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Praxx,

At the meeting you mentioned that you were able to make the baby Amano shrimp hatch but not to grow.

Could you share more details - how you collected the eggs, the water that you used, anything you think is interesting.

--Nikolay
 

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Okay, you asked for it. :)

This is the basic recipe I used:
http://mikes-machine.mine.nu/breeding_yamato.htm

My experiences:
It takes about 4 weeks for the eggs to go from Mother's molt to release. The eggs turn a chalky gray right before hatching. I captured a mother and placed her in the 2-liter glass jar I brought to the meeting Saturday. I put a stem of lobelia cardinalis and 1/4 of an algae disk for something to hang onto and something to eat. It took about 3 hours for her to expel all the eggs from her swimmerettes (a process worth watching, if you get the chance). I waited overnight to make sure she had released them all, and then used a small net to remove her back to her regular tank.

I kept the larvae in freshwater for another day to simulate their movement downstream to the ocean (saltwater's never too far away when you're in Japan). On day three, I did a 90% water change into saltwater. This was less of an issue that I thought it would be, I only needed to make sure that the water was the same temperature. Twice a day, I would add 5 drops of DT's Phytoplankton and every other day, I would do a 25% water change with SW.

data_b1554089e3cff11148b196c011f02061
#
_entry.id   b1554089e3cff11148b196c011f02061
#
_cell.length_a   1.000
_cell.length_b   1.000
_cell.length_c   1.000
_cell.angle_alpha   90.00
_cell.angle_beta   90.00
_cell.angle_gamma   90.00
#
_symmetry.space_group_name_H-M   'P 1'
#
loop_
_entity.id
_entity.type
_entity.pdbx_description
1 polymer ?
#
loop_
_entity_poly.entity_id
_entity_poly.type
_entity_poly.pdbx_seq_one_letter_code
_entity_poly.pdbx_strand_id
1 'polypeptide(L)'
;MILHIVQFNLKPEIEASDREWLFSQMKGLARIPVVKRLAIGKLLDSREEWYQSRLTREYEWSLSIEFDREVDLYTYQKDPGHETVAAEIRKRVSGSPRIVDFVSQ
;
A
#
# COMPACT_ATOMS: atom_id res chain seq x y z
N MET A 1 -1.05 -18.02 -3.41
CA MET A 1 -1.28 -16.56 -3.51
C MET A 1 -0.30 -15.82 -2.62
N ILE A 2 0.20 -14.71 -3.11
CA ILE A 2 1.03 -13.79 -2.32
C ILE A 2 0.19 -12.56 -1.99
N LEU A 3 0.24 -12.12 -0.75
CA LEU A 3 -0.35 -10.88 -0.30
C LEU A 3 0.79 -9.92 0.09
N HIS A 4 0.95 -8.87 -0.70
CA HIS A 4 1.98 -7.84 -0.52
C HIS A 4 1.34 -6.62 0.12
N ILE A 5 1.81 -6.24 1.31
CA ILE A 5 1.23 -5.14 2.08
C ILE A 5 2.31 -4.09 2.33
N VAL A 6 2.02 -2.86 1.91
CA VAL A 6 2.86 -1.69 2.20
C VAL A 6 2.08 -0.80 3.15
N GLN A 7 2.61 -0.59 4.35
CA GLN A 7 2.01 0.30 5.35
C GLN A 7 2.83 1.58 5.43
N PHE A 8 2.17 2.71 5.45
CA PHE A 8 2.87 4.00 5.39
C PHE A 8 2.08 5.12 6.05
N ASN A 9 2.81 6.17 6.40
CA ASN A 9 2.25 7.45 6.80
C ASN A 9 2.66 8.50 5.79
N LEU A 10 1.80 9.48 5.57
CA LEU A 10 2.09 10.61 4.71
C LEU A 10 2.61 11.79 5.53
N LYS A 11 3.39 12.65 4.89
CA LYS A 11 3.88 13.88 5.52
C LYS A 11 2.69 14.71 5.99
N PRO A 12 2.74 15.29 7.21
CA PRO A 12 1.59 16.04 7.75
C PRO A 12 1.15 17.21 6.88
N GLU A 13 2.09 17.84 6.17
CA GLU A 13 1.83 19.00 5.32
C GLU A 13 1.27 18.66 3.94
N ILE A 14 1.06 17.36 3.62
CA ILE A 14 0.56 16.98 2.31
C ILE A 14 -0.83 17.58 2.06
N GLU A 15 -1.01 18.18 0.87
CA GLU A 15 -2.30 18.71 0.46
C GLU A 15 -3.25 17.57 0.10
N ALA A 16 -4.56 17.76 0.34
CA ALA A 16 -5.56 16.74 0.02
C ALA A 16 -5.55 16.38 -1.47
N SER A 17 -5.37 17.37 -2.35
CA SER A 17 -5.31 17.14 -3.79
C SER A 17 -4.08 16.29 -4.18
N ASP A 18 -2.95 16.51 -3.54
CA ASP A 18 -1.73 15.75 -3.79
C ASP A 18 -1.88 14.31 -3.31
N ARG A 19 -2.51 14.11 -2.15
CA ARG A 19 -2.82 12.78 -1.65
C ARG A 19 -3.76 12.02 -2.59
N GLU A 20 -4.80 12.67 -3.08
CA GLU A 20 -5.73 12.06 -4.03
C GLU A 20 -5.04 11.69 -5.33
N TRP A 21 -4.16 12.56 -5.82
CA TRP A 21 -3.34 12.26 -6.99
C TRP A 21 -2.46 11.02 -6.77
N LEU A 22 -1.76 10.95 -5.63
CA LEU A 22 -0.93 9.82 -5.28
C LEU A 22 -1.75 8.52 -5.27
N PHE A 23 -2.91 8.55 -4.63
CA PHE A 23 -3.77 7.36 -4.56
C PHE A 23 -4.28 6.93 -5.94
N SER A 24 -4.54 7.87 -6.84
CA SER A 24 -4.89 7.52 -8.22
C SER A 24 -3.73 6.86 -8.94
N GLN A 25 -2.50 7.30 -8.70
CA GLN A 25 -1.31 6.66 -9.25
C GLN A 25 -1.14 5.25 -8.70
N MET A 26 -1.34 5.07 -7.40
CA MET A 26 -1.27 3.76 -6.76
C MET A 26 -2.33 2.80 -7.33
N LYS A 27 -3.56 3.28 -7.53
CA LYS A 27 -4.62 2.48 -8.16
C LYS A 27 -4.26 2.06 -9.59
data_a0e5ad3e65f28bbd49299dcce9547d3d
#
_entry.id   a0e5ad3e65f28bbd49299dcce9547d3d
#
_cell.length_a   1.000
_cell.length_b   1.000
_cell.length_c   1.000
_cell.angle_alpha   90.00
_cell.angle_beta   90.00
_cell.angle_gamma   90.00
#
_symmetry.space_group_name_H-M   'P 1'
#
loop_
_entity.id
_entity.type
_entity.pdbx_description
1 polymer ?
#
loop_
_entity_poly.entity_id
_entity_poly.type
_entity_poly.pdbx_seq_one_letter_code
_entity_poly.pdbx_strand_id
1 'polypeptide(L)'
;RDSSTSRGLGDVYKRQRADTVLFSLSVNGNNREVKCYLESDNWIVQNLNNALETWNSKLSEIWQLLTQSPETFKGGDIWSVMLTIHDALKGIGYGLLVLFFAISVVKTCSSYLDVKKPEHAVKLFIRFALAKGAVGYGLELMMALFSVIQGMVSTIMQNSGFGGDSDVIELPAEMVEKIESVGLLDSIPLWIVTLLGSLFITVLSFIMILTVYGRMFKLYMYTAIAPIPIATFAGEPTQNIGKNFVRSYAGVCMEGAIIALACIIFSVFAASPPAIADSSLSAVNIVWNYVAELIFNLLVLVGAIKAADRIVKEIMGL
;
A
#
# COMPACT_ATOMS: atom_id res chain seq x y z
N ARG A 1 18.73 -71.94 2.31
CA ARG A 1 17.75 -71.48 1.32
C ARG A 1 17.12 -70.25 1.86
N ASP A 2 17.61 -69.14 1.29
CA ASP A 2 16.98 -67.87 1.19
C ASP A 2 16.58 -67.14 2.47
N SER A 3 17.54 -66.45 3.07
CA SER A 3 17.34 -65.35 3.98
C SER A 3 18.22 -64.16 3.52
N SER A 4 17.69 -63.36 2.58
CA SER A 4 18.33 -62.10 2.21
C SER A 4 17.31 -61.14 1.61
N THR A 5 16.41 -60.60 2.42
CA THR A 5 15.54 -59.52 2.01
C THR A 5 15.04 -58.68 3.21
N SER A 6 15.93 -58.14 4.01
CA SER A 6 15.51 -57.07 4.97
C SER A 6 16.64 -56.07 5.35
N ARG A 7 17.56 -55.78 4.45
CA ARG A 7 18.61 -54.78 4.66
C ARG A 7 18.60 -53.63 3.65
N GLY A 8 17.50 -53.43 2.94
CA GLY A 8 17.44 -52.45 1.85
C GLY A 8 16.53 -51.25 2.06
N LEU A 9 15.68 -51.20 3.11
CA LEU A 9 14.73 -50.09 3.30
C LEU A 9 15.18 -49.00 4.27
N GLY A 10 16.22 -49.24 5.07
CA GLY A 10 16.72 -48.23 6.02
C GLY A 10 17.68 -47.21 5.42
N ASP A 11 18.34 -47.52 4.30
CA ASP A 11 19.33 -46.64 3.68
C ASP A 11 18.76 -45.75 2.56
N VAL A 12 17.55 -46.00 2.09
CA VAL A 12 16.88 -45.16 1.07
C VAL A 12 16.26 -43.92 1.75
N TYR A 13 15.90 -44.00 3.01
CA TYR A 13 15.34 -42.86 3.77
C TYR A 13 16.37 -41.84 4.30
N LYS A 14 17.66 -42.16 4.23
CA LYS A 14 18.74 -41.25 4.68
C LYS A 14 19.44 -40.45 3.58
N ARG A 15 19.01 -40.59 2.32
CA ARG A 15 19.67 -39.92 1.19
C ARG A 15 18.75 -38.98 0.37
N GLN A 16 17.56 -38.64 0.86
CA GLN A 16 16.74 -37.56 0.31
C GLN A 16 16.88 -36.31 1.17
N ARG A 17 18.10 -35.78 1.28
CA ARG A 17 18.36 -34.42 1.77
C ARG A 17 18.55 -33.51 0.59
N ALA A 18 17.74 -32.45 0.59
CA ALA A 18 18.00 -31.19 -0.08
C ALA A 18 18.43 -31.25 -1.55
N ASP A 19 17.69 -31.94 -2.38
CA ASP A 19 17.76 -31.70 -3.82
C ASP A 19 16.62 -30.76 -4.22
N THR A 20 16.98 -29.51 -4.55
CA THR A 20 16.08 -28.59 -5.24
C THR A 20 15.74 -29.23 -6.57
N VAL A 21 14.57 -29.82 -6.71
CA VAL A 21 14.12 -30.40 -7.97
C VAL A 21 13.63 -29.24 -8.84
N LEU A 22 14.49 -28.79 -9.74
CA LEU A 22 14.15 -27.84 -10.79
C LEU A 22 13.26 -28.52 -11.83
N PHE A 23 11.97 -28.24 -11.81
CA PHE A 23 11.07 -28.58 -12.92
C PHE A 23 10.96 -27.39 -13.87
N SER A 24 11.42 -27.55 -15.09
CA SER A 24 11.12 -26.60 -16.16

This went on for three weeks. The number of larvae kept dropping... and I don't really know why. A change in diet would have been nice, but I couldn't find Golden Pearl locally and couldn't grind up algae disks fine enough to make a difference. I suspect a slight overnight change in water temperature might have been the culprit... the jar was unheated and it was in the winter (mind you, I kept all this in the Lab-A-Ratory, but the temp still fluctuated.) I would think that the larvae would be as temp-resistant as the adults (I have shrimp in temps from 73-89! degrees) but I am guessing that they are not. Also, since I was forced to use a glass jar instead of an actual tank, I had no way to aerating the water for current.

I may try this again, I have no lack of gravid females. My only complaint is the slow growth rate of the larvae. Is it worth it to wait 3-4 months to get a 1" long shrimp? That's up to the individual, I think.

That's my story, and I'm sticking to it. I shudder to think of the tens of thousands of amano larvae I didn't save over the years that have become fish food.
 
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